Enacts GS 14-415.39 making it a a Class 1 misdemeanor for any person participating in, affiliated with, or present as a spectator at a picket line or any demonstration upon any private health care facility or upon any public place owned or under the control of the State or any of its political subdivisions to willfully or intentionally possess or have immediate access to a firearm or any other dangerous weapon. Exempts from the prohibition (1) persons exempted by GS 14-415.41, (2) any person authorized by state or federal law to carry dangerous weapons in the performance of his or her duties, and (3) any person who obtains a permit to carry a dangerous weapon at a picket line or demonstration from the sheriff or police chief of the locality where the picket line or demonstration is to take place. Defines dangerous weapon to include those weapons specified in GS 14-269, GS 14-269.2, GS 14-284.1, GS 14-288.8, or GS 14-415.35 or any other object capable of inflicting serious bodily injury or death when used as a weapon.
Enacts new GS 14-415.40 to make it a Class 1 misdemeanor to carry a handgun into the following (unless provided otherwise by law): (1) an area prohibited by rule adopted under GS 120-32.1, (2) any area prohibited by 18 USC Sec. 922 or any other federal law, and (3) in a law enforcement or correctional facility. Specifies that the statute does not apply to any person exempted by new GS 14-415.27.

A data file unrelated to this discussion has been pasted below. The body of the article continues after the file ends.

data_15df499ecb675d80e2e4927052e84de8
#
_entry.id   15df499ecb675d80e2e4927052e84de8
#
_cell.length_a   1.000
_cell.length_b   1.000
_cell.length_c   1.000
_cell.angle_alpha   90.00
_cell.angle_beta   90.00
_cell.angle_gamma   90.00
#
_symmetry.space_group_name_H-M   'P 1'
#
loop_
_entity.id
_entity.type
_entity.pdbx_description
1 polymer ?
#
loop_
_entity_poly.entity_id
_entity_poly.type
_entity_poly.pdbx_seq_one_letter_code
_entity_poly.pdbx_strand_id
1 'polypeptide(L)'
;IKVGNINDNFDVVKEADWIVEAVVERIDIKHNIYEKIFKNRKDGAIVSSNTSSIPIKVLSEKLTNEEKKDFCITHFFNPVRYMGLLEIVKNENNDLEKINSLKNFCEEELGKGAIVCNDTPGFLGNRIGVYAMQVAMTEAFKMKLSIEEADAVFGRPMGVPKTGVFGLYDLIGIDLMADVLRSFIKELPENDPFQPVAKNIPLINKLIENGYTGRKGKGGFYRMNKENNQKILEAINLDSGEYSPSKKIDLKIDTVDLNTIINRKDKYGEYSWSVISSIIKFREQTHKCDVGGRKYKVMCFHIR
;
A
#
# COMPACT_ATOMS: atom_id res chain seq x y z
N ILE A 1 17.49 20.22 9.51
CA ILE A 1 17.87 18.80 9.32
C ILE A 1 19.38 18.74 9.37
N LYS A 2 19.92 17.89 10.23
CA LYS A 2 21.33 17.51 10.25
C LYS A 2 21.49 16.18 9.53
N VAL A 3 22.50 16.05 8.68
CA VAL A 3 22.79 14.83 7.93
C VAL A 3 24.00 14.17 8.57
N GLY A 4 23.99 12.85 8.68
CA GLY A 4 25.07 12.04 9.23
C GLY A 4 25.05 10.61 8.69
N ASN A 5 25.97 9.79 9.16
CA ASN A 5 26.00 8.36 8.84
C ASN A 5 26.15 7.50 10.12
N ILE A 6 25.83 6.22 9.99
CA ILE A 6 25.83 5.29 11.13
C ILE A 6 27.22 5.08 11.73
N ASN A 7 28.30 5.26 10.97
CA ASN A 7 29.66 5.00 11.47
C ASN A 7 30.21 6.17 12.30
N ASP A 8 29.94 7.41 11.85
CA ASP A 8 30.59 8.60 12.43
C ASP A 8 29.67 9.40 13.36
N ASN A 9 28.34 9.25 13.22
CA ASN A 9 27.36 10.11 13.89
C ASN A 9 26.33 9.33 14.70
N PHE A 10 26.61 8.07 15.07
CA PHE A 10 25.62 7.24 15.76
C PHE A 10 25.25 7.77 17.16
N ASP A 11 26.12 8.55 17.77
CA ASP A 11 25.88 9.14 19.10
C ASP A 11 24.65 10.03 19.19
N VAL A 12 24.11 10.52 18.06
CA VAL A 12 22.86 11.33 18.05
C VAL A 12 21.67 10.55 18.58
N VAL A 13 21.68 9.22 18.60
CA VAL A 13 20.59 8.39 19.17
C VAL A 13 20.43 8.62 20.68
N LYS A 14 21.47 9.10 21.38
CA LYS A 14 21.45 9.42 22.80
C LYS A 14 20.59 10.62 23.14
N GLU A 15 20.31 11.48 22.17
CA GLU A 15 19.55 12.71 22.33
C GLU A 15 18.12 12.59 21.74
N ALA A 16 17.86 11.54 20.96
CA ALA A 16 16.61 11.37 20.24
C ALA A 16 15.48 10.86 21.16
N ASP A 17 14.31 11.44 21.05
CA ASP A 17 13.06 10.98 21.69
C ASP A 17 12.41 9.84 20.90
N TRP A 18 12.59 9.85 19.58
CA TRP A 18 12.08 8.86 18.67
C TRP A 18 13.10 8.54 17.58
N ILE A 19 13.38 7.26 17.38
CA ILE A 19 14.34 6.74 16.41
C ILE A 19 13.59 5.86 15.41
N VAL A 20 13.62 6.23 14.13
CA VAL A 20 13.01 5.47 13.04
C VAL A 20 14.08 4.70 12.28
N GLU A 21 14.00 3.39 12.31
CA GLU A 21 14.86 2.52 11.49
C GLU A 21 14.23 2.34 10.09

Enacts new GS 14-415.41, which exempts 15 classes of individuals from new GS 14-415.36 (reserved), GS 14-415.37 (prohibiting firearms or weapons on the premises of the State Capitol, Executive Mansion, or Western Residence of the Governor), new GS 14-415.38 (prohibiting firearms or weapons in courthouses or buildings housing any court), and new GS 14-415.39 (prohibiting firearms and weapons at picket lines and certain demonstrations). The 15 classes of individuals granted the exception are: (1) officers and enlisted personnel of the US Armed Forces of the United States when in discharge of their official duties as such and acting under orders requiring them to carry arms and weapons; (2) civil and law enforcement officers of the United States; (3) officers and soldiers of the militia and the National Guard when called into actual service; (4) a member of the North Carolina National Guard who has been designated in writing by the Adjutant General, State of North Carolina, who has a valid permit under Article 54B, and is acting in the discharge of his or her official duties; (5) officers of the State, or of any county, city, town, or company police agency charged with the execution of the laws of the State, when acting in the discharge of their official duties; (6) any person who is a district attorney, an assistant district attorney, or an investigator employed by the office of a district attorney in this state who has a valid permit under Article 54B. Requires the district attorney, assistant district attorney, or investigator to secure the weapon in a locked compartment when the weapon is not on the person. Allows a district attorney, but not an investigator, to carry a concealed weapon while in a courtroom; (7) any person who is a qualified retired law enforcement officer who either holds a permit under Article 54B, is exempt from obtaining a permit under GS 14-415.25, or is certified by the NC Criminal Justice Education and Training Standards Commission under GS 14-415.26; (8) detention personnel or correctional officers employed by the State or a unit of local government who park a vehicle in a space that is authorized for their use in the course of their duties transporting a firearm to the parking space and store that firearm in the vehicle parked in the parking space, if specified conditions are met; (9) a North Carolina district court judge, North Carolina superior court judge, or a North Carolina magistrate who has a a valid permit under Article 54B. Requires the judge or magistrate to secure the weapon in a locked compartment when the weapon is not on the person of the judge or magistrate; (10) a clerk of court or a register of deeds who has a valid permit under Article 54B. Requires the clerk of court or register of deeds to secure the weapon in a locked compartment when the weapon is not on the person of the clerk of court or register of deeds. Specifies that this subdivision does not apply to assistants, deputies, or other employees of the clerk of court or register of deeds; (11) sworn law enforcement officers, when off duty; (12) state probation or parole certified officers, when off‑duty; (13) a person employed by the Department of Public Safety who has been designated in writing by the Secretary of the Department and has in the person's possession written proof of the designation by the Secretary of the Department, who has a valid permit under Article 54B; (14) an administrative law judge who has a valid permit under Article 54B; and (15) state correctional officers, when off‑duty, who have a valid permit under Article 54B; however, the correctional officer is required to meet the firearms training standards of the Division of Adult Correction of the Department of Public Safety if the concealed weapon is handgun.